End the duopoly

The Home of California’s Dirtiest Air Braces for Trump’s Smog War

Kieshaun White says that he doesn’t like to talk politics when it comes to the environment. He prefers to stick to the data.

A year ago, as a high school senior, he launched a network of air-pollution sensors and real-time app to monitor breathability around his native Fresno. White founded Healthy Fresno Air, using grant funds from the city’s Boys and Men of Color group, which was recently awarded $50,000 by former President Barack Obama’s My Brother’s Keeper initiative.

At first, he deployed a handful of monitors at high schools on Fresno’s heavily polluted southwest side; since then, he has expanded the network to other quadrants of the city. This spring, he launched a public-facing app that shows real-time information gathered by the sensors about levels of PM 2.5 and PM 10—the fine particulate matter (PM) that blow off freeways and smokestacks and into mouths and noses.

The aim is to provide students and school staff with accurate and up-to-date information about how safe it is for young people to be active outdoors. One in six children in the San Joaquin Valley suffer from asthma. So does White. “I’ve always felt it was on myself to do something,” says the 19-year-old.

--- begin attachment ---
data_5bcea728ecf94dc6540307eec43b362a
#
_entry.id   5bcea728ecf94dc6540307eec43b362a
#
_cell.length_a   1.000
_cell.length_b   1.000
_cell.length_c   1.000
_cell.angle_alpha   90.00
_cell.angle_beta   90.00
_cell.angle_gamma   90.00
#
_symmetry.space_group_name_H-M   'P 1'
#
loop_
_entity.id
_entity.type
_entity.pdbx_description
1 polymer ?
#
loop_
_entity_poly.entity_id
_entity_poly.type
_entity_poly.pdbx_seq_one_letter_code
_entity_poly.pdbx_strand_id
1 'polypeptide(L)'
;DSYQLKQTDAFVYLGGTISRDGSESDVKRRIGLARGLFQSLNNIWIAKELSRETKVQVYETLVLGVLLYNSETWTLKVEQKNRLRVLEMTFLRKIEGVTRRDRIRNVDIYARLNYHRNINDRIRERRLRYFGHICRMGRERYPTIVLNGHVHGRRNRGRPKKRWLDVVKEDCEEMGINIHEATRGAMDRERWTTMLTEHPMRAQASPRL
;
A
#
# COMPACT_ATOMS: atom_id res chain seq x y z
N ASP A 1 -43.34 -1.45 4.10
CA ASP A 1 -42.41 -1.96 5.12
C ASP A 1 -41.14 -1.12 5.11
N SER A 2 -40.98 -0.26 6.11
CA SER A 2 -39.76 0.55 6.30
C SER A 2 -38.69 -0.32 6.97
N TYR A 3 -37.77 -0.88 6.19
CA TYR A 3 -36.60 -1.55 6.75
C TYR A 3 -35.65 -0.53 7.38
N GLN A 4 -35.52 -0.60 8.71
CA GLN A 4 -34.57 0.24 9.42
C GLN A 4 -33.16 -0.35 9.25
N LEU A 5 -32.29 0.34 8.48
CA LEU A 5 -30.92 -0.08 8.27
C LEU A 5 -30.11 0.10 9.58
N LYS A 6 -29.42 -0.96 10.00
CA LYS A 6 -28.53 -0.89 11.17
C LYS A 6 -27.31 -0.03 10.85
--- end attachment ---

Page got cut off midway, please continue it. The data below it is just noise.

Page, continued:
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But California’s air quality standards have become a major political football. Last month, the Trump administration moved to revoke the state’s ability to set its own, stricter vehicle emissions standards, which have been in place since the early days of the Clean Air Act. Days later, in a letter to the California Air Resources Board (CARB), which is the regulatory agency that sets and enforces the state’s high standards for tailpipe emissions, the Environmental Protection Agency threatened to hold back billions in federal highway aid to the state. California, the EPA declared, has “the worst air quality in the United States.”

Now California, 22 other states, and several cities in favor of the tighter emissions standards are suing the administration. “This is not about clean air,” Nathan Click, a spokesman for Governor Gavin Newsom, told the Washington Post. This is political retribution against California, plain and simple.”


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